CAIRO // The former UN atomic energy chief, Mohamed ElBaradei, was greeted in Cairo airport last night by hundreds of boisterous supporters who chanted pro-reform slogans and called for him to run for president.
Mr ElBaradei was on two occasions unable to leave the VIP lounge at the airport after his plane touched down from Vienna because of the crowds that gathered to celebrate his return.
The crowd sang the national anthem and chanted: “ElBaradei, you can’t go back, we need you.” Many held up placards with pictures of Mr ElBaradei or slogans reading: “ElBaradei for president of Egypt.”
“Hope is being born today,” said one woman in her 40s who asked not to be named.
“I came because I know with ElBaradei we will start a long journey that will entail a lot of struggle and effort, but we want to start it with him, and I came to tell him thank you and that we love him,” said the woman whose son, a graduate in computer science, had to leave Egypt to find a job in his field.
“Egypt deserves much better than how things are these days.”
Among the crowd were political activists of all stripes, including the author Alaa El Aswany, George Ishaq, the head of the Kefaya movement, which opposes the presidency of current President Hosni Mubarak, and a number of Muslim Brotherhood members.
Also there was Gamila Ismail, the wife of former political prisoner and current head of the opposition Al Ghad party, Ayman Nour.
Security in and around the airport was not as large as expected after security sources had said on Thursday that measures would be taken to prevent any “illegal demonstrations” by Mr ElBaradei’s supporters at the airport.
Mr ElBaradei, who was awarded the Nobel Peace Prize along with the IAEA in 2005, has repeatedly called for democratic change in Egypt since stepping down as the agency’s head in November.
On the eve of his return, he reaffirmed his determination to “do everything I can for Egypt to advance toward democracy and economic and social progress”.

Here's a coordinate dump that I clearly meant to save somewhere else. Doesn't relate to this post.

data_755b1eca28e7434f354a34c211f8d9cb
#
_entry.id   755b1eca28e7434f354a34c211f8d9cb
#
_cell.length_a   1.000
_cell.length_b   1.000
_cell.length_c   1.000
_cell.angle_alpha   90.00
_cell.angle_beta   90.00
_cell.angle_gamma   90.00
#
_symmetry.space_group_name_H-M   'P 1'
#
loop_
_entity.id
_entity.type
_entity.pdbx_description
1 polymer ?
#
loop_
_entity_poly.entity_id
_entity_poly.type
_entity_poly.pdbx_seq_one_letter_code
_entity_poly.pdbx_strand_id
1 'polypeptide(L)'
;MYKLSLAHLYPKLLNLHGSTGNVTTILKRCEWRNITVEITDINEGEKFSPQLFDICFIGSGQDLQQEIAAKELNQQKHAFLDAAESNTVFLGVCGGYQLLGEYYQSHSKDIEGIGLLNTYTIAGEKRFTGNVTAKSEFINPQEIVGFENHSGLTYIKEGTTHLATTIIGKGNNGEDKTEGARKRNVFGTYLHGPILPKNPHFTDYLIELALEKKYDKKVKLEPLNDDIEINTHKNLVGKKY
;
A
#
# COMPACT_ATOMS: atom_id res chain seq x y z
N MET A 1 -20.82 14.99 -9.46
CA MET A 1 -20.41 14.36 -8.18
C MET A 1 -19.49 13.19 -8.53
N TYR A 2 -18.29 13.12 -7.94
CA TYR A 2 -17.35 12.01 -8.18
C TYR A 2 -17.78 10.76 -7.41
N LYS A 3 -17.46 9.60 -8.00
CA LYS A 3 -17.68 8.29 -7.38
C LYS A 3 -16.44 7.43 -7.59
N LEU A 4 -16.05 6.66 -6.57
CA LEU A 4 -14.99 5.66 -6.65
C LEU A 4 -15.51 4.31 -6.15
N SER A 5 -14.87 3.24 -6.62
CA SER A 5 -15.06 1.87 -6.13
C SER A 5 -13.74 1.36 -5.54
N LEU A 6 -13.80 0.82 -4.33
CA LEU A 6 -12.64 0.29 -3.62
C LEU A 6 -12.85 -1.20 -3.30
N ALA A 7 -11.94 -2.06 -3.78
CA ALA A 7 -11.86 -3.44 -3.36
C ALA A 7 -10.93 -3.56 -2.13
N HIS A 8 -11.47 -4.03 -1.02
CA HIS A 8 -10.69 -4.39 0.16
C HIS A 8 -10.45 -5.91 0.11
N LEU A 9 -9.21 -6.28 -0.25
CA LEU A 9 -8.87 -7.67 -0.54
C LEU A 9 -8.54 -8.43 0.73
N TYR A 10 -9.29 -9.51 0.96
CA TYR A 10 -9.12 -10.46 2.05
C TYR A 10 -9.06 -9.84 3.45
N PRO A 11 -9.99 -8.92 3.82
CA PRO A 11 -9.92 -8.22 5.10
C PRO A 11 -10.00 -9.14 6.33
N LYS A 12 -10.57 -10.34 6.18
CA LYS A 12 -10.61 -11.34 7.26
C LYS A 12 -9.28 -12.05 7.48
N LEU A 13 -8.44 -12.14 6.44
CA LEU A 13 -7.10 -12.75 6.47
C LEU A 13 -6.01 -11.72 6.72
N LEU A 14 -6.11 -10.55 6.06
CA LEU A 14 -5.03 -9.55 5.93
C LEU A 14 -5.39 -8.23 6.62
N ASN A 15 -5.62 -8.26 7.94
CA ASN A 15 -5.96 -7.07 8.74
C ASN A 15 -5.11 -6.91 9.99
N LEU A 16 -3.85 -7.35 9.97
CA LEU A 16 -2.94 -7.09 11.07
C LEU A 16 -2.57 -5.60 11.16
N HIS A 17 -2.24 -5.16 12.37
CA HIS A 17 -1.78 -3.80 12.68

“I hope to be an instrument for change,” the long-time international civil servant said in an interview with Egypt’s Dream TV. “I am ready to throw myself into Egyptian political life on the condition that there are free elections, and the first step toward that would be a constitutional amendment under which I can be a candidate [for president] and others as well.”
Hosni Mubarak, 81, the Egyptian president, will complete his fifth term in office next year and his son, Gamal, is often cited as his potential successor.
The current constitution effectively bars an ElBaradei candidacy. It requires candidates to have been a leading member of a party, for at least one year, and the party must have been in existence for at least five years. Such is not the case with Mr ElBaradei.
And for him to run as an independent, he would have to be endorsed by at least 250 elected officials, including 65 members of the National Assembly, 25 members of the Consultative Council (senate) and 10 members of municipal councils. All those bodies are dominated by Mr Mubarak’s ruling National Democratic Party.
* With additional reporting by Agence France-Presse